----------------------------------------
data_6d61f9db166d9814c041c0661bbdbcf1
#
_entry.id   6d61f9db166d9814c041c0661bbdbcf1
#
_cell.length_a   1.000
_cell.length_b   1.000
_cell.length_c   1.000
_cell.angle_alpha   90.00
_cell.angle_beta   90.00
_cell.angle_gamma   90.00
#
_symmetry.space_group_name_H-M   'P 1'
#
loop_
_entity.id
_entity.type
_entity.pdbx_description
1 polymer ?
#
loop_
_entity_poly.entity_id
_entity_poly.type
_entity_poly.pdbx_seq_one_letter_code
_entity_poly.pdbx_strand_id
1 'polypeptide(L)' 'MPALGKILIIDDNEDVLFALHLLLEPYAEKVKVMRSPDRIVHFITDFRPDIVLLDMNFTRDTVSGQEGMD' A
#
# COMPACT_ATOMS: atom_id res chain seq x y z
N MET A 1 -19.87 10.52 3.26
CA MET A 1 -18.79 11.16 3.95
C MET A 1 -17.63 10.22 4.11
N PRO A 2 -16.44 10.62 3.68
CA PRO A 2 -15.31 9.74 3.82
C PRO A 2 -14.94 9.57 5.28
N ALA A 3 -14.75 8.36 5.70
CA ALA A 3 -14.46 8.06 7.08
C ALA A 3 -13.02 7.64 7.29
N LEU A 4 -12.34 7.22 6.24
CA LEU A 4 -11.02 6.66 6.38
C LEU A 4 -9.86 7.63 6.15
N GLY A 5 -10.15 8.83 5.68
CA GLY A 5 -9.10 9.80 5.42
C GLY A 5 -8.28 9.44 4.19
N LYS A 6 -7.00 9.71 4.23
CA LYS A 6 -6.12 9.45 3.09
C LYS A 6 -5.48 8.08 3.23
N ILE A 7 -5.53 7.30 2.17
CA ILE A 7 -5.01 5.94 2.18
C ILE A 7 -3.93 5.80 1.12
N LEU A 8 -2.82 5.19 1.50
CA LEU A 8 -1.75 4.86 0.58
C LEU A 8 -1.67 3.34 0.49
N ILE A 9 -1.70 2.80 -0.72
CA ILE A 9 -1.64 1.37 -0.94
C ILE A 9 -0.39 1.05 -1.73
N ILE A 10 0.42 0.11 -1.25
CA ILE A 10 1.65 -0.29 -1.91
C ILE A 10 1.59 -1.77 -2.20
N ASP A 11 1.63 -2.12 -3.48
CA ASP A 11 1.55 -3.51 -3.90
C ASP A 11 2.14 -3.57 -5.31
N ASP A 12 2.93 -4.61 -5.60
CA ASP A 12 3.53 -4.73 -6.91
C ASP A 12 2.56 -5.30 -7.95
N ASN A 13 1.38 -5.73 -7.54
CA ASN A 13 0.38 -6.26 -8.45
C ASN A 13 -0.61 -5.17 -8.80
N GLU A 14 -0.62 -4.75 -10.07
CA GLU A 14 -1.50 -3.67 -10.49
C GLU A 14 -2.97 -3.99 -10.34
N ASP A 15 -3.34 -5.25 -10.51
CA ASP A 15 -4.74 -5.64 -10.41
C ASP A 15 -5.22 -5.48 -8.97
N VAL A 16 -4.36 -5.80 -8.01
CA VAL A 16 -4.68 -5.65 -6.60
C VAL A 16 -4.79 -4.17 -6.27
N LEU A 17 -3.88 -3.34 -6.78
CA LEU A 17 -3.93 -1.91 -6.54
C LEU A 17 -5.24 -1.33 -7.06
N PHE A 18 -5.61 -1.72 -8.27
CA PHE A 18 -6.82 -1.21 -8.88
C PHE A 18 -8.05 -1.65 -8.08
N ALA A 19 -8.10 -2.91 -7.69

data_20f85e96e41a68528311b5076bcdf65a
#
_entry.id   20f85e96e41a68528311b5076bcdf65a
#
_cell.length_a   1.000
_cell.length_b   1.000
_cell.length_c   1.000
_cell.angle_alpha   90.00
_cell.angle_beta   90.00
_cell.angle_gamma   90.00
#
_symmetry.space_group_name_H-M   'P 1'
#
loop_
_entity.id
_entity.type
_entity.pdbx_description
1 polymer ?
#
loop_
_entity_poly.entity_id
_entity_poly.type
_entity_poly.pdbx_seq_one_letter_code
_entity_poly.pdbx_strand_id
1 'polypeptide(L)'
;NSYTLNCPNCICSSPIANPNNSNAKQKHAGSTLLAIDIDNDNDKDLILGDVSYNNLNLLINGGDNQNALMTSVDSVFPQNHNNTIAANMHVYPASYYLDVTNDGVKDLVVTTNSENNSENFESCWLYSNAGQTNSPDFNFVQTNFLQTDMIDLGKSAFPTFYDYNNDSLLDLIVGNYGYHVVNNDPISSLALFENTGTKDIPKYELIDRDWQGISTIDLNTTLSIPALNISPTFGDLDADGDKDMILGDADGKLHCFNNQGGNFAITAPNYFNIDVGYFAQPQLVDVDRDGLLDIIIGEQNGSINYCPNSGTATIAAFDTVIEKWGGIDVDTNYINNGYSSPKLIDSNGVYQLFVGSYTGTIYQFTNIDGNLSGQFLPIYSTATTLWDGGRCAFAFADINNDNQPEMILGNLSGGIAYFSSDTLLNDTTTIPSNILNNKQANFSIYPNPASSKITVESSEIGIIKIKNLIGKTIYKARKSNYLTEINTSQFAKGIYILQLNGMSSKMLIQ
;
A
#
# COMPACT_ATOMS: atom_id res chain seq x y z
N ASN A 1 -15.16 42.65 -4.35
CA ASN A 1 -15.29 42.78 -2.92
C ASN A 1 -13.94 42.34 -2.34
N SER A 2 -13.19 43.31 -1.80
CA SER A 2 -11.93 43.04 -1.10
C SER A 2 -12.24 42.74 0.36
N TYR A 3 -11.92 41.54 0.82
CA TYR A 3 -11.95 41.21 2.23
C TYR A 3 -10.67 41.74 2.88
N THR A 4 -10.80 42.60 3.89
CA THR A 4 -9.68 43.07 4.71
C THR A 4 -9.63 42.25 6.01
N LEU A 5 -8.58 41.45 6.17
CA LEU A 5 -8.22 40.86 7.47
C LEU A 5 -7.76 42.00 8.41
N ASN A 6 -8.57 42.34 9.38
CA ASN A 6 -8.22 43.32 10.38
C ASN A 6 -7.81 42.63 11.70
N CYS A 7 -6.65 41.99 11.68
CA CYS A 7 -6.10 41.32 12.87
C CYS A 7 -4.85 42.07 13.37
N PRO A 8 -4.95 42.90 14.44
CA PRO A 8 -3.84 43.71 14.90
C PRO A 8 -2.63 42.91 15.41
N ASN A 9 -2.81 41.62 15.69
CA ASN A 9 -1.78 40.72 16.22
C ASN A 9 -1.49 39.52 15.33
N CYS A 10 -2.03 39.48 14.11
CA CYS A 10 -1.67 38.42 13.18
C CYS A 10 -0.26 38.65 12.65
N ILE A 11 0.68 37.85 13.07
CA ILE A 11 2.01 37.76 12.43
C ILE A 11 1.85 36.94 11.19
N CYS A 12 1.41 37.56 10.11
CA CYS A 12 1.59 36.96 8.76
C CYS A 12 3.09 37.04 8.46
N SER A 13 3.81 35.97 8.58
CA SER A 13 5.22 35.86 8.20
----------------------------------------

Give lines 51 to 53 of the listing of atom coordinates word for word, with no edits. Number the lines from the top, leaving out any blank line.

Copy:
C LEU A 8 -1.67 3.34 0.49
N ILE A 9 -1.70 2.80 -0.72
CA ILE A 9 -1.64 1.37 -0.94